Has everyone overlooked LEVC in Coventry? They may be Chinese owned, but they are producing EV/Hybrid vehicles here in the UK. I do however agree that we need to recreate a manufacturing industry here in the UK. The fact that electronics and electrical engineering has disappeared from most school syllabuses is a major concern. Where are our future electrical engineers going to come from?

jagdavey 19 November 2020

The future of British manufacturing is German!!!!

PSA will close Ellsmere Port & sift all Astra production to Rüsselsheim. Bentley is to be put under the control of Audi & the next gen. Electric SUV's from Audi, Bently & Porsche will be built by Audi in Ingolstadt. BMW has said that the next Mini Countryman will be built in Leipzig. Toyota will relocate UK production to Turkey if there's a bad Brexit deal. Tesla is building a MegaFactory in Berlin to supply the whole of Europe. VW & BMW has retooled it's German plants to produce EV's.The Jaguar I-Pace is made in Austria.

So if we are going all Electric by 2030, where is the British Electric Vehicle manufacturing?? Boris has been caught napping again. Surely before you announce that ICS's will be banned in a decade you should encourage EV's to be built domestically?

si73 19 November 2020

jagdavey wrote:

jagdavey wrote:

PSA will close Ellsmere Port & sift all Astra production to Rüsselsheim. Bentley is to be put under the control of Audi & the next gen. Electric SUV's from Audi, Bently & Porsche will be built by Audi in Ingolstadt. BMW has said that the next Mini Countryman will be built in Leipzig. Toyota will relocate UK production to Turkey if there's a bad Brexit deal. Tesla is building a MegaFactory in Berlin to supply the whole of Europe. VW & BMW has retooled it's German plants to produce EV's.The Jaguar I-Pace is made in Austria.

So if we are going all Electric by 2030, where is the British Electric Vehicle manufacturing?? Boris has been caught napping again. Surely before you announce that ICS's will be banned in a decade you should encourage EV's to be built domestically?

Isn't Nissan's leaf still built in Sunderland? So there is a semi affordable UK built EV, as for Toyota moving production, we don't and won't know if that's likely for a while yet and as yet they don't produce an EV.

yvesferrer 20 November 2020

My old mates in the N-E tell me that rumours are rife at the Sunderland plant: closure is dependent on the outcome of the current negotiations with the EU.

Even allowing for the usual fear-mongering and the weeping Jeremiahs, there exists a real anxiety among the workforce at present.

It would be nice to think that gems like Bentley can restore the balance of payments but in truth, they are a drop in the ocean AND that minuscule production can be shifted at the whim of a Board meeting and a shareholders' vote!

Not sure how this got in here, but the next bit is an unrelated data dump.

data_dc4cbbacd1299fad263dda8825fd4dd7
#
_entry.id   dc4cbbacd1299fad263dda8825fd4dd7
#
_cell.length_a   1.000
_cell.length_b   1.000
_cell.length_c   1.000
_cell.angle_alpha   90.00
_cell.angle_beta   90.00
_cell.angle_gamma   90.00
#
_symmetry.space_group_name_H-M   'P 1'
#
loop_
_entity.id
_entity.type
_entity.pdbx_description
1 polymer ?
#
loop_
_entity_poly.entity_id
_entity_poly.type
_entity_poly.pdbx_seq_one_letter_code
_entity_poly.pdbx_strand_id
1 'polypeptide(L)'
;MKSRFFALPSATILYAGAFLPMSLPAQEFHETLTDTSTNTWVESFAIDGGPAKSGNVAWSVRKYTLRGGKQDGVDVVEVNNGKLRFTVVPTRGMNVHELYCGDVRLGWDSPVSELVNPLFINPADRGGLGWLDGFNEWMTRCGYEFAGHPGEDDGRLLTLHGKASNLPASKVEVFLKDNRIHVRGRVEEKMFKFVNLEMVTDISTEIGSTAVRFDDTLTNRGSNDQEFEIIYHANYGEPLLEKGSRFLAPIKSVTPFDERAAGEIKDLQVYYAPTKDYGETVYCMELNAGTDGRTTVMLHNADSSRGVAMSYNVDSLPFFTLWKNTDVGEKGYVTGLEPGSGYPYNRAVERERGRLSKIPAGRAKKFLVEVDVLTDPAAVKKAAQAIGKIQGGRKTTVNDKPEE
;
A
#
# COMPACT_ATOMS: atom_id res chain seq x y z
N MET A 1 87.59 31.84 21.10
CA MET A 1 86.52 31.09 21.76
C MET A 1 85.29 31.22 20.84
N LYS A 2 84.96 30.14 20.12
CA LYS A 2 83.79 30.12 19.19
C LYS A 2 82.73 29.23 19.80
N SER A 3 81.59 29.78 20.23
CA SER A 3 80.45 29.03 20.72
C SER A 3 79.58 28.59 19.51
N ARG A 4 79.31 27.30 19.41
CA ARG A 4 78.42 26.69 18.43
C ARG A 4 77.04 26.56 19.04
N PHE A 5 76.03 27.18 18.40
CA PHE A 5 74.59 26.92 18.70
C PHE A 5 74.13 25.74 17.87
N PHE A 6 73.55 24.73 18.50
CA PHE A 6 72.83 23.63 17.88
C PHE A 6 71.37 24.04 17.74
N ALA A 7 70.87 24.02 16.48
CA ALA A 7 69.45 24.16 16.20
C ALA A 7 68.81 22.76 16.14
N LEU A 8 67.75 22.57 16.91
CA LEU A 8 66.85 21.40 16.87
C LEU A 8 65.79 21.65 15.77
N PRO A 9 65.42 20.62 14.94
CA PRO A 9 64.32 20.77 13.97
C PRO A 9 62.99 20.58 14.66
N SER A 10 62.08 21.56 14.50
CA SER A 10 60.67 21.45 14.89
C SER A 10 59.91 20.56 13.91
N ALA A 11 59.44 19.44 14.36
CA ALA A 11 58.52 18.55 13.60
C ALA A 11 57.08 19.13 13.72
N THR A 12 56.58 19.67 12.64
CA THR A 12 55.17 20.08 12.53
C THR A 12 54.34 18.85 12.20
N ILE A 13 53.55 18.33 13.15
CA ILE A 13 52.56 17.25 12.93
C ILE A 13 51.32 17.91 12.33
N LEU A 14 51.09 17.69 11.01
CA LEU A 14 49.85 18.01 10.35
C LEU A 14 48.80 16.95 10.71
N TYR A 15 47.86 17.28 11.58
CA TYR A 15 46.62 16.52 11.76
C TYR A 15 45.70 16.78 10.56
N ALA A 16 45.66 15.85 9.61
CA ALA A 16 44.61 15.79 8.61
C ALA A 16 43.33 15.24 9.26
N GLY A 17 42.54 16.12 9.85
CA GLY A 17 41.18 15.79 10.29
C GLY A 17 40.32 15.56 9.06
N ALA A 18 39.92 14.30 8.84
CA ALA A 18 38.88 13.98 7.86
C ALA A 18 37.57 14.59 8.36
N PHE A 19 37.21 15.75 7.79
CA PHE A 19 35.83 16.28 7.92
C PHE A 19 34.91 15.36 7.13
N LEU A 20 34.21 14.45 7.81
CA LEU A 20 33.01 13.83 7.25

BoJo might indeed have shot himself in the foot here... Time will tell but mortgages have be paid still.

Gerhard 20 November 2020
jagdavey wrote:

PSA will close Ellsmere Port & sift all Astra production to Rüsselsheim. Bentley is to be put under the control of Audi & the next gen. Electric SUV's from Audi, Bently & Porsche will be built by Audi in Ingolstadt. BMW has said that the next Mini Countryman will be built in Leipzig. Toyota will relocate UK production to Turkey if there's a bad Brexit deal. Tesla is building a MegaFactory in Berlin to supply the whole of Europe. VW & BMW has retooled it's German plants to produce EV's.The Jaguar I-Pace is made in Austria.

So if we are going all Electric by 2030, where is the British Electric Vehicle manufacturing?? Boris has been caught napping again. Surely before you announce that ICS's will be banned in a decade you should encourage EV's to be built domestically?

 

It is not accurate to claim the future of British manufacturing is German. Turkey is not in Germany, neither is Austria, and no Countryman has been built in the UK since the original 1960's version... Small-scale manufacturers like Bentley are not critical to UK manufacturing as they are largely assembly plants, and the assembly isn't likely to move to Germany for all Bentleys. As for Tesla, production will still come largely from the USA or China, and let's not forget that nearly half of German cars in the UK are produced outside of Germany, like Hungary, Slovakia, South Africa, USA and the UK... As for Ellsemere port and Vauxhall Astra, that's a French-owned company so it's just as likely to move to France, Czech republic or Netherlands if anywhere as GG is at capacity.

I trust this puts some balance into your over-emotional comment.